Boston Natural Areas Network to Celebrate Opening of Dorchester’s Largest Community Garden

Nightingale Garden Offers 1.5 Acres of Community Gardening to Boston’s Largest Neighborhood

Contact Information

Valerie Burns
Boston Natural Areas Network

Kristi Perry
PR Manager
The Trustees of Reservations

BOSTON, MAJuly 28, 2011 – As the interest in community gardens continues to grow rapidly nationwide and around the Boston area, Boston Natural Areas Network (BNAN) will celebrate the grand opening of Nightingale Community Garden -- the largest community garden to open in Dorchester -- next Saturday, August 6, from 10:30 a.m. to 12 noon at 512 Park Street in Dorchester. Mayor Thomas M. Menino will join gardeners, neighbors, partners, and supporters to celebrate the first planting season of this remarkable new 1.5-acre garden in the heart of the city’s largest neighborhood. All are invited to come learn more about this new community treasure and enjoy music and refreshments. The event is free and open to the public.

Once the site of the former Boston Public Florence Nightingale School, and long gardened by a small group of local residents, Nightingale Garden was acquired by BNAN in 2006 as a permanent community garden. BNAN is a Boston-based nonprofit that works to preserve, expand, and enhance urban open space, including community gardens, greenways, and urban wilds throughout the City of Boston. After years of advocacy efforts and a thorough community planning and design process, renovations to Nightingale Garden began in earnest in late 2010 and were completed in June.

BNAN has significantly expanded Nightingale Community Garden from 30 to 132 plots and raised beds under cultivation by more than 150 resident gardeners who represent a wide array of cultures and generations. The new garden features healthy, nutrient-rich soil, fully accessible paths, a complete irrigation system, benches and picnic tables, a tool shed, bulletin board, and a common gathering area with gazebo sun shelter that also captures rain water in barrels. The gardeners began planting on July 1, and even with the late start due to construction constraints, Nightingale Garden is already demonstrating its bountiful potential. Blueberry bushes were saved from the old garden and fruit trees will be planted in the fall. Nightingale is quickly becoming the hub of community gardening and urban agriculture in Dorchester, hosting programs focused on cultivating fresh healthy food, including gardening, cooking, and fitness workshops, as well as concerts throughout the summer. All programs and events are free and open to all gardeners and the public to enjoy.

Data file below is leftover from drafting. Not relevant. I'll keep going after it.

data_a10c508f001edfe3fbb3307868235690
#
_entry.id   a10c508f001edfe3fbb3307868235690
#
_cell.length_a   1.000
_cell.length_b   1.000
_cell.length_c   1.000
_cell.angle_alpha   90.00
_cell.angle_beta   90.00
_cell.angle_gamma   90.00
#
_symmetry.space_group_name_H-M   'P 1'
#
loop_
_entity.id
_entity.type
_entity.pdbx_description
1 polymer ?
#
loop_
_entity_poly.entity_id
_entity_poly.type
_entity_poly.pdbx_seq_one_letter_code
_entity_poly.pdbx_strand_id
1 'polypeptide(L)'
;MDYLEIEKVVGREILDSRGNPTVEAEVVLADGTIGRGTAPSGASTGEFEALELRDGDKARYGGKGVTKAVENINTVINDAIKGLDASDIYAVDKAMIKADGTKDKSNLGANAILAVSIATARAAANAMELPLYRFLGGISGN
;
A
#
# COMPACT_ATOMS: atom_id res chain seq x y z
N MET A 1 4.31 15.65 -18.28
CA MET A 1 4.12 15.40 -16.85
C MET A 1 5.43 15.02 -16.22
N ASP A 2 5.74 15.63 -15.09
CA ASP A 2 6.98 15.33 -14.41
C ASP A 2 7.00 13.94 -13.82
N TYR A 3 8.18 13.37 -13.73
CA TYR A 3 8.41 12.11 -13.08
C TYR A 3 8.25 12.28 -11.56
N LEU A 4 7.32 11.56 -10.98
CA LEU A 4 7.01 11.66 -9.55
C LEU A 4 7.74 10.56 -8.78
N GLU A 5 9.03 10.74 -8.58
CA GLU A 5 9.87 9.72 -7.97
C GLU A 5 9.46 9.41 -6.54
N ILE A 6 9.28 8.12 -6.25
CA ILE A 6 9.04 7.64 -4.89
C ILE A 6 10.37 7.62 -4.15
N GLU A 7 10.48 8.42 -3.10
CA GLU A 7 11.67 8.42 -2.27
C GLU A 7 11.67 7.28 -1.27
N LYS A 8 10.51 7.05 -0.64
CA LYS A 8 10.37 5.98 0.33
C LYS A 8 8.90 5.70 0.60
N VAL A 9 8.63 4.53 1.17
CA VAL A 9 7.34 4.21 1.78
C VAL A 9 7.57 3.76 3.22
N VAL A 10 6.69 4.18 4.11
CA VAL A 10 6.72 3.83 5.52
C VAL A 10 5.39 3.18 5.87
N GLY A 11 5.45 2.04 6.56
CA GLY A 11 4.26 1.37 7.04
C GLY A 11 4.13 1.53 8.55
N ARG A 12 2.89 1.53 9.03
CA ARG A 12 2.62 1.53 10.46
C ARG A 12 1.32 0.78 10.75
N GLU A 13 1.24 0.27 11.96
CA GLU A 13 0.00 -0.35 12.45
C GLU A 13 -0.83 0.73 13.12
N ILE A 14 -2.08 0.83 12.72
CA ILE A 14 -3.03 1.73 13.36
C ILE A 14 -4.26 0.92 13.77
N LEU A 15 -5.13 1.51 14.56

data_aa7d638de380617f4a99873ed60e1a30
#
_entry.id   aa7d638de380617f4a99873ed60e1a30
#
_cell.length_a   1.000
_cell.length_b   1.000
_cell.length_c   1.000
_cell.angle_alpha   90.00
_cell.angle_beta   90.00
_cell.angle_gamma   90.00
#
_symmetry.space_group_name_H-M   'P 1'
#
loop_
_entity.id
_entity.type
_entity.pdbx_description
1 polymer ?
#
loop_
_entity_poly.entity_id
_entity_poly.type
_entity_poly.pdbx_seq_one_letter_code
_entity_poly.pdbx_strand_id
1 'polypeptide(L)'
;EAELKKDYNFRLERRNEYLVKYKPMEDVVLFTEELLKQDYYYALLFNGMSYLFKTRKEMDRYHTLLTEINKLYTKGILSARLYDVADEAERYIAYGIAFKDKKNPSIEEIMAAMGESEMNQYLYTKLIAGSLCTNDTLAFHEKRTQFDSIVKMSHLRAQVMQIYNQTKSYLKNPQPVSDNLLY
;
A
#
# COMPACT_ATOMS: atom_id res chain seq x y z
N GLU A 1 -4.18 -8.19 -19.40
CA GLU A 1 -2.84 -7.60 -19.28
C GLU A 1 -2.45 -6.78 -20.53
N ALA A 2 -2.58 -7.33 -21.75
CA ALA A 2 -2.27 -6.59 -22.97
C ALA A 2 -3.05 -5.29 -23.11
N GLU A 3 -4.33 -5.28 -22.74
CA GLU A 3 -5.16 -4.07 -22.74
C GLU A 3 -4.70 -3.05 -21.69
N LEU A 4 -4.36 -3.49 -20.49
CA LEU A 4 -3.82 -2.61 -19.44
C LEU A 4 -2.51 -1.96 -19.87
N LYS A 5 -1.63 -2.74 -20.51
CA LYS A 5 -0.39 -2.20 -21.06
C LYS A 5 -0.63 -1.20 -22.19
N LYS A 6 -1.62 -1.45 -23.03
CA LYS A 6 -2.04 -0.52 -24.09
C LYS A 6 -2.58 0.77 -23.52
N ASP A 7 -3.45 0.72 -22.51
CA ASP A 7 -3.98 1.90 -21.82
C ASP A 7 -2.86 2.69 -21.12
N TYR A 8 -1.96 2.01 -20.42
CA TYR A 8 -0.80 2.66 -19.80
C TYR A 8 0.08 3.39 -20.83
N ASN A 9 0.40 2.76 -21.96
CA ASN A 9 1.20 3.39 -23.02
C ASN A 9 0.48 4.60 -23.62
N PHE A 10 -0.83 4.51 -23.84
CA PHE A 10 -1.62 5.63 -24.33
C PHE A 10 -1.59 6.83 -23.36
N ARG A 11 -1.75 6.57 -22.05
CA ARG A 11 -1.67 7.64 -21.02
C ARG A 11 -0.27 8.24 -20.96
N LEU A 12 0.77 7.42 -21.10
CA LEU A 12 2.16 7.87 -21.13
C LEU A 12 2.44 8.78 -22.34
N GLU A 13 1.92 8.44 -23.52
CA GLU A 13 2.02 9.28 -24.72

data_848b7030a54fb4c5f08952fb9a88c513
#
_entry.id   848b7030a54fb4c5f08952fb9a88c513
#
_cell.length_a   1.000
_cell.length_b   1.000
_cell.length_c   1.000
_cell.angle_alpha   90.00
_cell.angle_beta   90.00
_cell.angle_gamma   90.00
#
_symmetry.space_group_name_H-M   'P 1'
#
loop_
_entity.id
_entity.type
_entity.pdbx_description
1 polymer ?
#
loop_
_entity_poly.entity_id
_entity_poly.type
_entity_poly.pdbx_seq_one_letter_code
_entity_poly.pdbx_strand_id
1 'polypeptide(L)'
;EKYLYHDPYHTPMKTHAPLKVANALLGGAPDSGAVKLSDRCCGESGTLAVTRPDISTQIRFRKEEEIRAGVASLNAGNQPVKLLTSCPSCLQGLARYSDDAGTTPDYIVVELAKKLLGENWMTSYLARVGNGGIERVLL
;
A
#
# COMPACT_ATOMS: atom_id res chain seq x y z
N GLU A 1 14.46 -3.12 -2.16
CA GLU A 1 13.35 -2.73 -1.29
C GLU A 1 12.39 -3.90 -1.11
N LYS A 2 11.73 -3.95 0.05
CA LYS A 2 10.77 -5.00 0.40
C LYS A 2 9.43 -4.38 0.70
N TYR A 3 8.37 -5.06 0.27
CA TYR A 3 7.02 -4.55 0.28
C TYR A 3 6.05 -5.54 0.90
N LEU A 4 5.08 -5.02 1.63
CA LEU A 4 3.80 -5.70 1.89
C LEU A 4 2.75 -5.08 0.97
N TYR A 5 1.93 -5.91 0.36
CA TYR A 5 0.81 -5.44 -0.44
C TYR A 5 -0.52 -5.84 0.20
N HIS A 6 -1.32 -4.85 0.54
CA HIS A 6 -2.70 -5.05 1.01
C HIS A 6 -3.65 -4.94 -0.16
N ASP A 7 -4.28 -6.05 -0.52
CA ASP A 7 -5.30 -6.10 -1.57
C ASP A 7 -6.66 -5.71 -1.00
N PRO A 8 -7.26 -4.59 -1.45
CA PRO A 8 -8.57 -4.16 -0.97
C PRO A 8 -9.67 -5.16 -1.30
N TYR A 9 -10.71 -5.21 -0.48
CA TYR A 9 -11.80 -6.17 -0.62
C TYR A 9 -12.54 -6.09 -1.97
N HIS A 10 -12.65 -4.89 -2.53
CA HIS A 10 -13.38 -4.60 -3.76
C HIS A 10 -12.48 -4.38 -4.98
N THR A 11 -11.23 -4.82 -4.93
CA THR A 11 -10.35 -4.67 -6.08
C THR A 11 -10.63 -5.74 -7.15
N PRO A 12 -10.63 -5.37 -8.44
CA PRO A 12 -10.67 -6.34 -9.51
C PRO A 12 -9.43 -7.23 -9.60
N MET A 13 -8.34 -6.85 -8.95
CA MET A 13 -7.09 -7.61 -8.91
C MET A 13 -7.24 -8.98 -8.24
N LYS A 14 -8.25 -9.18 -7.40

“Nightingale Garden is a real community success story,” says Valerie Burns, president of Boston Natural Areas Network. “The project represents years of steadfast efforts by residents, the city, BNAN, and many donors and partners to create a permanent garden where the community can gather and grow healthy food for years to come.”

This garden renovation is part of a Dorchester-wide program called Boston Is Growing Gardens (BIGG), which BNAN founded in 2009 for the purpose of doubling the growing capacity of community gardens in the neighborhood and promoting the health and wellness of its residents. The BIGG program combines improved and expanded gardens with no-cost programs to build interest, participation and skill in growing fresh vegetables and inspire healthier eating and more active lifestyles. Through coordinated outreach and skill-building and mentoring programs, BIGG works to connect Dorchester residents to these new gardening programs and resources.

“The opening of the Nightingale Community Garden in Dorchester signifies a big step forward in community-building, neighborhood renewal and preservation for the City of Boston,” Mayor Menino said. “Community gardens add many dimensions to our open urban space as they provide a viable source of inexpensive and healthy food and also promote regular physical activity and a rewarding personal experience.”

Major funders for the project include the Boston Public Health Commission through its Community Putting Prevention to Work program, Boston’s Department of Neighborhood Development Grassroots program, the Manton Foundation, the Claneil Foundation, the Amelia Peabody Charitable Fund, the Towards Sustainability Foundation, the American Heart Association, the Cabot Trust, and the Boston Foundation. Boston University School of Public Health provided in-kind services to insure healthy soil.

If you would like to learn more about BIGG or how to get involved in community gardening in your Dorchester neighborhood, please contact BNAN at or call the BIGG Project Manager, Grantley Payne, at 617.542.7696 x21.

More about BNAN
Founded in 1977, Boston Natural Areas Network, which owns 43 community gardens and provides services to all 150 of Boston’s community gardens, is a nonprofit organization dedicated to bringing together local residents, partner organizations, public officials, and foundations to preserve, expand, and enhance urban open space, including community gardens, greenways, and urban wilds. Through community organizing, acquisition, programming, and advocacy, BNAN has led the protection of more than 800 acres of urban wilds and the creation of more than 5 miles of greenways.

In the fall of 2006, BNAN formed a permanent affiliation with The Trustees of Reservations (The Trustees), the nation’s oldest statewide land conservation nonprofit, which preserves, for public use and enjoyment, 105 properties of scenic, historic and natural beauty throughout the Commonwealth. For more information about BNAN, becoming a member, or upcoming events, visit or call 617.542.7696. For more information about The Trustees, visit